I give credit to The Princess Bride (Goldman, William. The Princess Bride: S. Morgenstern's Classic Tale of True Love and High Adventure : the "Good Parts" Version Abridged. New York: Ballantine Pub. Group, 1998.) for the allusion to the Fire Swamp. But that is exactly how I feel when I step off into the unreal world of the higher reaches of the FamilySearch.org Family Tree. Here is a glimpse of the tangled mess I find on just one of my lines.
The red warning icons refer to the fact that there are children who are born before the father was 12 years old. Possible, but not probable. It is also a fact that this family was amazingly unimaginative in naming their children. Here is a descendancy view of Jacob Morgan.
The purple icons show that there are no sources attached. It is interesting that except for the people here supposedly born in West Virginia, they are all born in Virginia and mostly in Shepherdstown and in Berkeley County. It might help to know that West Virginia did not become a state until 20 June 1863 and Berkeley County was not founded until 1772. Jacob Morgan has three wives, Jacqueline Smith, Mrs. Jane Morgan and Unknown. The marriage to Jacqueline Smith occurred when he was 2 years old and when his wife, Jacqueline was 13 years old. Her last baby was born when she was 113 years old. Yes, I have some amazing ancestors. Oh, I almost forgot, Shepherdstown was chartered in 1762, after all of these children were born with the exception of the one born at age 113.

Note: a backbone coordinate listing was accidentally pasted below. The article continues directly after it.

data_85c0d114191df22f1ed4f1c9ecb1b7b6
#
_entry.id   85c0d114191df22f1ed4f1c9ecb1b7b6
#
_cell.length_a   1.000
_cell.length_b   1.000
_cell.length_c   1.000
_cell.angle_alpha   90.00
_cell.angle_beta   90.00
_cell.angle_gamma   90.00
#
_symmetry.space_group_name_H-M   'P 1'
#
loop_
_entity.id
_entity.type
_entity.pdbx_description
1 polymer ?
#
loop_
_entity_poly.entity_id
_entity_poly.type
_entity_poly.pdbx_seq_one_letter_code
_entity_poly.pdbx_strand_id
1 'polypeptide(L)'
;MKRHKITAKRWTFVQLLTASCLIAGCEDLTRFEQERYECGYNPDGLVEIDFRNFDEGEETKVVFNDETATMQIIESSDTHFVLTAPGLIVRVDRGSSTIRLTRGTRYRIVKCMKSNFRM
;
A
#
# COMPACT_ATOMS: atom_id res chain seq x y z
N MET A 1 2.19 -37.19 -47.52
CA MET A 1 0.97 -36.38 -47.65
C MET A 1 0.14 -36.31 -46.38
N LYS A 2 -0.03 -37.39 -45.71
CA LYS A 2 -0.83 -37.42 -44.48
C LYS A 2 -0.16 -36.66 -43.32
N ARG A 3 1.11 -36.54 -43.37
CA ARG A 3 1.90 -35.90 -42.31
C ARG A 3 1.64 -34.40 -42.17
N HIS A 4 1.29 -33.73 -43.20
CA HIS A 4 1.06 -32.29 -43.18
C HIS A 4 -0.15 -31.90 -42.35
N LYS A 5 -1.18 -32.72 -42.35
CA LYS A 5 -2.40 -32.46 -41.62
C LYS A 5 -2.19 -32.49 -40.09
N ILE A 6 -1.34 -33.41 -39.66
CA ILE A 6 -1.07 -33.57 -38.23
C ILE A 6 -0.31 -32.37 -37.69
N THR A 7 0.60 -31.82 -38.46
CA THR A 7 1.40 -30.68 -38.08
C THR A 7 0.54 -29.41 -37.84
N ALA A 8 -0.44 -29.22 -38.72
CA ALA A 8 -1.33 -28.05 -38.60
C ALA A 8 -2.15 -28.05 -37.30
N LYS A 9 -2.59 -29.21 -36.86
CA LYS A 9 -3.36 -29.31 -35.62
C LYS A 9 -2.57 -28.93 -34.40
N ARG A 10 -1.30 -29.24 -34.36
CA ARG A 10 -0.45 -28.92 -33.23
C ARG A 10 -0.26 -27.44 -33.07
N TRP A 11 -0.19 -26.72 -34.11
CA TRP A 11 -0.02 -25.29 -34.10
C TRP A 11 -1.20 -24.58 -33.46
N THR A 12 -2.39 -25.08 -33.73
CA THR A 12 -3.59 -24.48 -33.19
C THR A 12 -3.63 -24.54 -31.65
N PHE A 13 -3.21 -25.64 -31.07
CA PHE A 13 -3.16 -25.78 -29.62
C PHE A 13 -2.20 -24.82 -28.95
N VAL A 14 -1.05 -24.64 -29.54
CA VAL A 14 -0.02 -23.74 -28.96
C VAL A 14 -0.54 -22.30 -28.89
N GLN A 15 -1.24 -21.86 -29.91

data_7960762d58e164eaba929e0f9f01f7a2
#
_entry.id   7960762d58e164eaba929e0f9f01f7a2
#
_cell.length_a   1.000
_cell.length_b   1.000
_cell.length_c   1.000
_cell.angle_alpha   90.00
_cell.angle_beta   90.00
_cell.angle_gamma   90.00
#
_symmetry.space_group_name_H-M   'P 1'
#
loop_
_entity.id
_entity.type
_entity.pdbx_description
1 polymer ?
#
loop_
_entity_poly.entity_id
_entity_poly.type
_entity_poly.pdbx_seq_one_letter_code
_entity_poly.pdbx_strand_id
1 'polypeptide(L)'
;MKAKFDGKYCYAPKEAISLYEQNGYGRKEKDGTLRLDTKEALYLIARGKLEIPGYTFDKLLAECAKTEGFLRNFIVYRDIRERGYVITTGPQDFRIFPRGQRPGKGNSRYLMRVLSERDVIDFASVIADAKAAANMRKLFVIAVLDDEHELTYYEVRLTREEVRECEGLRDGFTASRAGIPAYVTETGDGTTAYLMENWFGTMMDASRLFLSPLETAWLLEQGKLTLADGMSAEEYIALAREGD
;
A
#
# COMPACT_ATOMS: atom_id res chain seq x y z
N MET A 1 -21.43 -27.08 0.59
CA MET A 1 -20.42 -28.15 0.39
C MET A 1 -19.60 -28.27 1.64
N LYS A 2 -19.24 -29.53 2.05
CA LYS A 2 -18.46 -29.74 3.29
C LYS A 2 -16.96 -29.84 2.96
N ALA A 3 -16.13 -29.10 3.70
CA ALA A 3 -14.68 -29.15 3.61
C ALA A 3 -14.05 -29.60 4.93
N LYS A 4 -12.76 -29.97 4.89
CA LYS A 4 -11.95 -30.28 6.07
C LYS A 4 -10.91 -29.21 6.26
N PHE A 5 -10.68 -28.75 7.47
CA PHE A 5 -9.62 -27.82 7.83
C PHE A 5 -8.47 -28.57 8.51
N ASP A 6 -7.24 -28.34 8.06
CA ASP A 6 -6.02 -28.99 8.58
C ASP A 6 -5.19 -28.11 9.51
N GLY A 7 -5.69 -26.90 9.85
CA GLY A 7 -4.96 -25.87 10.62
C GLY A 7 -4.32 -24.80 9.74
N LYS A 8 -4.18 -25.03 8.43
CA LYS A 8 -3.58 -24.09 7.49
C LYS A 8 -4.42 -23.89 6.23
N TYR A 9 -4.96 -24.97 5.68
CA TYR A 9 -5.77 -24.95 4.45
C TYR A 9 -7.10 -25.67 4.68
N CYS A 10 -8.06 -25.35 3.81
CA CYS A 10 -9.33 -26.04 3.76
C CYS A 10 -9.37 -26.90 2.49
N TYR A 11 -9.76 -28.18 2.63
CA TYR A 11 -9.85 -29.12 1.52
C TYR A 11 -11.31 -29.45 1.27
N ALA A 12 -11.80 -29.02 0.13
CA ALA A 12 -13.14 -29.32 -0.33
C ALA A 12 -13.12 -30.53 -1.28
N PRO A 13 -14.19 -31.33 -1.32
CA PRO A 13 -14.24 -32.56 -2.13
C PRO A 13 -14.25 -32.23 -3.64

Perhaps you can begin to see why I have a hard time taking much of what is in the Family Tree too seriously. The only thing we can do with this mess is to trace the line forward in time until we get to people who might possibly be verifiable and re-do this who genealogy.